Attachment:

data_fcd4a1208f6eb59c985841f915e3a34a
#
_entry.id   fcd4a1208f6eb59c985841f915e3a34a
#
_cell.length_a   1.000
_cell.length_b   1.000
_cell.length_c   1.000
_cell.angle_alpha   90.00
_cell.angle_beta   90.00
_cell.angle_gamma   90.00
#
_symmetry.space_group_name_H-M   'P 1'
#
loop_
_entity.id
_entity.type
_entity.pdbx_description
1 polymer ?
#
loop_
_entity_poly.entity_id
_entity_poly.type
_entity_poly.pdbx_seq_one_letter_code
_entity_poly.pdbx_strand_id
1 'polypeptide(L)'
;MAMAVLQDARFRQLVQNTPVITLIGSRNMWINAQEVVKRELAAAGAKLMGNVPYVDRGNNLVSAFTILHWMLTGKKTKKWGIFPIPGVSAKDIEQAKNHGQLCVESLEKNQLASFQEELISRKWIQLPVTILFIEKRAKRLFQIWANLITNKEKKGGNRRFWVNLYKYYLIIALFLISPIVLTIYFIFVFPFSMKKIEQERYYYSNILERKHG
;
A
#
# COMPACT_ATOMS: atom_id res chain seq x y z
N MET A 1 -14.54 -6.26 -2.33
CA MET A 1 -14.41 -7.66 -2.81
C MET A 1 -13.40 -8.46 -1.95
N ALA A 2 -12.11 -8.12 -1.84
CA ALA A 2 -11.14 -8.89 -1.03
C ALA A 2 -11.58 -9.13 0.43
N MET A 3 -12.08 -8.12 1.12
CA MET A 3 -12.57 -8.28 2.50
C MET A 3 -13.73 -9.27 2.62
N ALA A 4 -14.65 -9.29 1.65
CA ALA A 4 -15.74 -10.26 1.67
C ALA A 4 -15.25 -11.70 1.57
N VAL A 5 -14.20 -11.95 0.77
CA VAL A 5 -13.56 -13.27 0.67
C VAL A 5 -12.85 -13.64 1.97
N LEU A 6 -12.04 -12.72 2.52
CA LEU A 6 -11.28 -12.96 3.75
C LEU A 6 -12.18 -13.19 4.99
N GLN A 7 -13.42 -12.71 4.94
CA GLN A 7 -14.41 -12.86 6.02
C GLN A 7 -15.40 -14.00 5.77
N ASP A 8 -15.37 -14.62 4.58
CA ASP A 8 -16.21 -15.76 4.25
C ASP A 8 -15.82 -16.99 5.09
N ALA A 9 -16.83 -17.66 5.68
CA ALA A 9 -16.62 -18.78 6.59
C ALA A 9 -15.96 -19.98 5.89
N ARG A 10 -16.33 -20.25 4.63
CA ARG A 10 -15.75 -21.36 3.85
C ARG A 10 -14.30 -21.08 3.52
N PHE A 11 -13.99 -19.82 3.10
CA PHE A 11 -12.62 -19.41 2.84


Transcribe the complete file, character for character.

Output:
data_fcd4a1208f6eb59c985841f915e3a34a
#
_entry.id   fcd4a1208f6eb59c985841f915e3a34a
#
_cell.length_a   1.000
_cell.length_b   1.000
_cell.length_c   1.000
_cell.angle_alpha   90.00
_cell.angle_beta   90.00
_cell.angle_gamma   90.00
#
_symmetry.space_group_name_H-M   'P 1'
#
loop_
_entity.id
_entity.type
_entity.pdbx_description
1 polymer ?
#
loop_
_entity_poly.entity_id
_entity_poly.type
_entity_poly.pdbx_seq_one_letter_code
_entity_poly.pdbx_strand_id
1 'polypeptide(L)'
;MAMAVLQDARFRQLVQNTPVITLIGSRNMWINAQEVVKRELAAAGAKLMGNVPYVDRGNNLVSAFTILHWMLTGKKTKKWGIFPIPGVSAKDIEQAKNHGQLCVESLEKNQLASFQEELISRKWIQLPVTILFIEKRAKRLFQIWANLITNKEKKGGNRRFWVNLYKYYLIIALFLISPIVLTIYFIFVFPFSMKKIEQERYYYSNILERKHG
;
A
#
# COMPACT_ATOMS: atom_id res chain seq x y z
N MET A 1 -14.54 -6.26 -2.33
CA MET A 1 -14.41 -7.66 -2.81
C MET A 1 -13.40 -8.46 -1.95
N ALA A 2 -12.11 -8.12 -1.84
CA ALA A 2 -11.14 -8.89 -1.03
C ALA A 2 -11.58 -9.13 0.43
N MET A 3 -12.08 -8.12 1.12
CA MET A 3 -12.57 -8.28 2.50
C MET A 3 -13.73 -9.27 2.62
N ALA A 4 -14.65 -9.29 1.65
CA ALA A 4 -15.74 -10.26 1.67
C ALA A 4 -15.25 -11.70 1.57
N VAL A 5 -14.20 -11.95 0.77
CA VAL A 5 -13.56 -13.27 0.67
C VAL A 5 -12.85 -13.64 1.97
N LEU A 6 -12.04 -12.72 2.52
CA LEU A 6 -11.28 -12.96 3.75
C LEU A 6 -12.18 -13.19 4.99
N GLN A 7 -13.42 -12.71 4.94
CA GLN A 7 -14.41 -12.86 6.02
C GLN A 7 -15.40 -14.00 5.77
N ASP A 8 -15.37 -14.62 4.58
CA ASP A 8 -16.21 -15.76 4.25
C ASP A 8 -15.82 -16.99 5.09
N ALA A 9 -16.83 -17.66 5.68
CA ALA A 9 -16.62 -18.78 6.59
C ALA A 9 -15.96 -19.98 5.89
N ARG A 10 -16.33 -20.25 4.63
CA ARG A 10 -15.75 -21.36 3.85
C ARG A 10 -14.30 -21.08 3.52
N PHE A 11 -13.99 -19.82 3.10
CA PHE A 11 -12.62 -19.41 2.84